Adventure Aquarium sponsors ocean trawl to research plastic polluton

Content and images courtesy of 5 Gyres

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The 5 Gyres Team from their Viking Gyre Expedition, a 2,500 nautical mile journey from Bermuda to Iceland. Adventure Aquarium sponsored Trawl #17.

We love our oceans! Unfortunately, modern times have led to negative repercussions on the health of our oceans, in part due to an overabundance of trash that has found its way into waterways.  Did you know that – in fact – in the world’s oceans, there are massive currents carrying floating debris in what are called the five (5) subtropical gyres: North Pacific, South Pacific, North Atlantic, South Atlantic, and Indian Ocean Gyre.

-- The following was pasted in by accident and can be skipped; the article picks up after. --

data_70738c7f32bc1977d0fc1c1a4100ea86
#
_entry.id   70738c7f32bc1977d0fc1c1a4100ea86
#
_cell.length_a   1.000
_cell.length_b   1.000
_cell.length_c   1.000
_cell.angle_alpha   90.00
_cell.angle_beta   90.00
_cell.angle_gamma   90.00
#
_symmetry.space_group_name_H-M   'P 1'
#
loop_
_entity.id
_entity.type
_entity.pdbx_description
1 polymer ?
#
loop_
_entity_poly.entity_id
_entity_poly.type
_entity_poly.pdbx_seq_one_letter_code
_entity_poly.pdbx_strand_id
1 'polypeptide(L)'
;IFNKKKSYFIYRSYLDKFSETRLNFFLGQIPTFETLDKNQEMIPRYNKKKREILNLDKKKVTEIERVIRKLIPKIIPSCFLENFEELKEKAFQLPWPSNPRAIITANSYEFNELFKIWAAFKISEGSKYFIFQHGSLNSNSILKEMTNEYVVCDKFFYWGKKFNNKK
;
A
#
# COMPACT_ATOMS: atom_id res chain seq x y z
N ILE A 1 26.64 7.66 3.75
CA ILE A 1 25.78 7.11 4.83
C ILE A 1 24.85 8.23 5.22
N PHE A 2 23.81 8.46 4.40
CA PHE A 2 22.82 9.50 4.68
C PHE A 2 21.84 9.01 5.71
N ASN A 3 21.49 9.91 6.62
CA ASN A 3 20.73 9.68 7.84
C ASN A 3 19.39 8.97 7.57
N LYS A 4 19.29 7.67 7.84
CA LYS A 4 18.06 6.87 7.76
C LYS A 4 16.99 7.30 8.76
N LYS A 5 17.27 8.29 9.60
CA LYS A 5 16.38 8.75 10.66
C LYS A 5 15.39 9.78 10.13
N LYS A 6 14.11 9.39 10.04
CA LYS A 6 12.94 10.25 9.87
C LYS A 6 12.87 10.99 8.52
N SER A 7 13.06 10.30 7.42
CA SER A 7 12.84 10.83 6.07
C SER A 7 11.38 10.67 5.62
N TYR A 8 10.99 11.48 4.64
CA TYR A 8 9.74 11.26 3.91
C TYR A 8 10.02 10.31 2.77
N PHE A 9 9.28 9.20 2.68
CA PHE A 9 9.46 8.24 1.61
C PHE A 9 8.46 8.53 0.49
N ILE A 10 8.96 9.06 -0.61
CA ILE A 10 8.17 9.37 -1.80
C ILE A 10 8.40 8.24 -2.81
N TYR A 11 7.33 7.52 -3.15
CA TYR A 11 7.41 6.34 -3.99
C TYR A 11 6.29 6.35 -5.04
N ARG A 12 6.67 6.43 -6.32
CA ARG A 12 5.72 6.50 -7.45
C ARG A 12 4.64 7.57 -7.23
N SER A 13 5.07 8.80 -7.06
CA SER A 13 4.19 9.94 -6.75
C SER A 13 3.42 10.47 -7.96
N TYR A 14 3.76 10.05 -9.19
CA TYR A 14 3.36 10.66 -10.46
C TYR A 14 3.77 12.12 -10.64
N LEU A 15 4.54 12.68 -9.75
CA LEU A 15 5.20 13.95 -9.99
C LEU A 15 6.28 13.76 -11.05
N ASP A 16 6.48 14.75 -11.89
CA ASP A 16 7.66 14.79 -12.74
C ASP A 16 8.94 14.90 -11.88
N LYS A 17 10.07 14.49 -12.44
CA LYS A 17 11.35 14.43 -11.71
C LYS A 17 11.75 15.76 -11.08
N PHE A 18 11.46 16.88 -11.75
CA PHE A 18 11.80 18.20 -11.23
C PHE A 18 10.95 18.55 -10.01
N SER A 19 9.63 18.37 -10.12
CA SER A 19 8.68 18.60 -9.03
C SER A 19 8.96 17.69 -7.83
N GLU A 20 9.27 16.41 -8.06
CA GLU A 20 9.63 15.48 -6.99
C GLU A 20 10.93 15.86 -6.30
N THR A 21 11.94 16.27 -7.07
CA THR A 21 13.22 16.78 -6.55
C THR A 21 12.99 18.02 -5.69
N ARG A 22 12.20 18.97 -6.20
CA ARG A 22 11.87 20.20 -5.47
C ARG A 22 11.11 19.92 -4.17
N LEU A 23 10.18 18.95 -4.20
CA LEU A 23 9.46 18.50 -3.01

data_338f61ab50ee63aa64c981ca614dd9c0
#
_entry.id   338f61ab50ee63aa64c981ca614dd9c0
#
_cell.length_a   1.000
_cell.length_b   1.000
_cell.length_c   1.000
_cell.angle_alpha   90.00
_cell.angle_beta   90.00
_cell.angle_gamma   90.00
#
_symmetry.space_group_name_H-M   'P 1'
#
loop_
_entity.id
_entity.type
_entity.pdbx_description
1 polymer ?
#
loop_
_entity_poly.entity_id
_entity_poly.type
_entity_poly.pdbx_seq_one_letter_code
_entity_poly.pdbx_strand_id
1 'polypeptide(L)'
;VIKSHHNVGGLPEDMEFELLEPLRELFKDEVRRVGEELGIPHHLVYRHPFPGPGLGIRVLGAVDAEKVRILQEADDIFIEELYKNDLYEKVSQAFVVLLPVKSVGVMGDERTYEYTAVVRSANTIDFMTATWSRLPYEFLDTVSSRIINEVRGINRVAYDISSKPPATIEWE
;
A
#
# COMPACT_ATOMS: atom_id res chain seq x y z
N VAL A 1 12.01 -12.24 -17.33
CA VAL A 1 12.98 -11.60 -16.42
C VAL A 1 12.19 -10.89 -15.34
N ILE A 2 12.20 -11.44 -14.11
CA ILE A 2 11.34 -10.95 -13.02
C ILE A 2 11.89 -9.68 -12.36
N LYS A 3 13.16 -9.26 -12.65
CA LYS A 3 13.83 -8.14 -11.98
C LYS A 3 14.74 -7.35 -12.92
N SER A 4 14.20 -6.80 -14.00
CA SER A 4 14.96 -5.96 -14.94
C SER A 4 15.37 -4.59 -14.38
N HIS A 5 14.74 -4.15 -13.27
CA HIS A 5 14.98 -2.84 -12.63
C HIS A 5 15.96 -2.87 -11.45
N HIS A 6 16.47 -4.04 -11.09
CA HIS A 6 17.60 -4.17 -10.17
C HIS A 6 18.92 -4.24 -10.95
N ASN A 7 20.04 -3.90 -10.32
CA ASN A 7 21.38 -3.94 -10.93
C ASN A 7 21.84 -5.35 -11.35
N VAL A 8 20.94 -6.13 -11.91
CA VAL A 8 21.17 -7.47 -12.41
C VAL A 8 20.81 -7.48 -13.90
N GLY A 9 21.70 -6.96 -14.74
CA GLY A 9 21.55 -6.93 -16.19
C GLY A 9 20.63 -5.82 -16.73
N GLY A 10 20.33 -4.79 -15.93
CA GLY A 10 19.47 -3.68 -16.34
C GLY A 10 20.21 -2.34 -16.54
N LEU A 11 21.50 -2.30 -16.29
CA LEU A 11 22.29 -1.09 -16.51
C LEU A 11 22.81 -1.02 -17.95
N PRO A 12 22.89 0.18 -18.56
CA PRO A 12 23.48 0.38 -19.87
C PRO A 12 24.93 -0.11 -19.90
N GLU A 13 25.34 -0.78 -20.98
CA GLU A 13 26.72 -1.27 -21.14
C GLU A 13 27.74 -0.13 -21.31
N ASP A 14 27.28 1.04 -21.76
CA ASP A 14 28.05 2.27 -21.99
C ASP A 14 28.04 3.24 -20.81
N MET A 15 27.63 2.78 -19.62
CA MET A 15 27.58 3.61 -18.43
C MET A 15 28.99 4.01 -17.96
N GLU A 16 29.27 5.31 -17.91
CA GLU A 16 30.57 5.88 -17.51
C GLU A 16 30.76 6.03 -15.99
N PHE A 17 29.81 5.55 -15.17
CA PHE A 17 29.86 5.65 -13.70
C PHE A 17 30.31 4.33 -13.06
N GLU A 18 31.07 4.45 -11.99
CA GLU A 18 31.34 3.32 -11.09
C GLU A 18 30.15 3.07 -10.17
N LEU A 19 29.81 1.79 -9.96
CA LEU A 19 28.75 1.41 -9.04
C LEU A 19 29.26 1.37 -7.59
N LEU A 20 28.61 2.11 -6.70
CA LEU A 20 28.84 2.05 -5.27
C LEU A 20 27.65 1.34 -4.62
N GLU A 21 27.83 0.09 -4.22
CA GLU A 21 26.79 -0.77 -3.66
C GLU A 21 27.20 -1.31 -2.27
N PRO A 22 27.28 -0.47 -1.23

The 5 ocean gyres

The 5 ocean gyres – illustrated

And while we can all agree that it’s a major issue, little is known about ocean pollution – specifically what role plastic pollution plays.  One organization leading the charge to change this is the team at 5 Gyres, an institute whose mission is to conduct research and communicate about the global impact of plastic pollution in the world’s oceans and employ strategies to eliminate the accumulation of plastic pollution in the 5 subtropical gyres.

The manta trawl

The manta trawl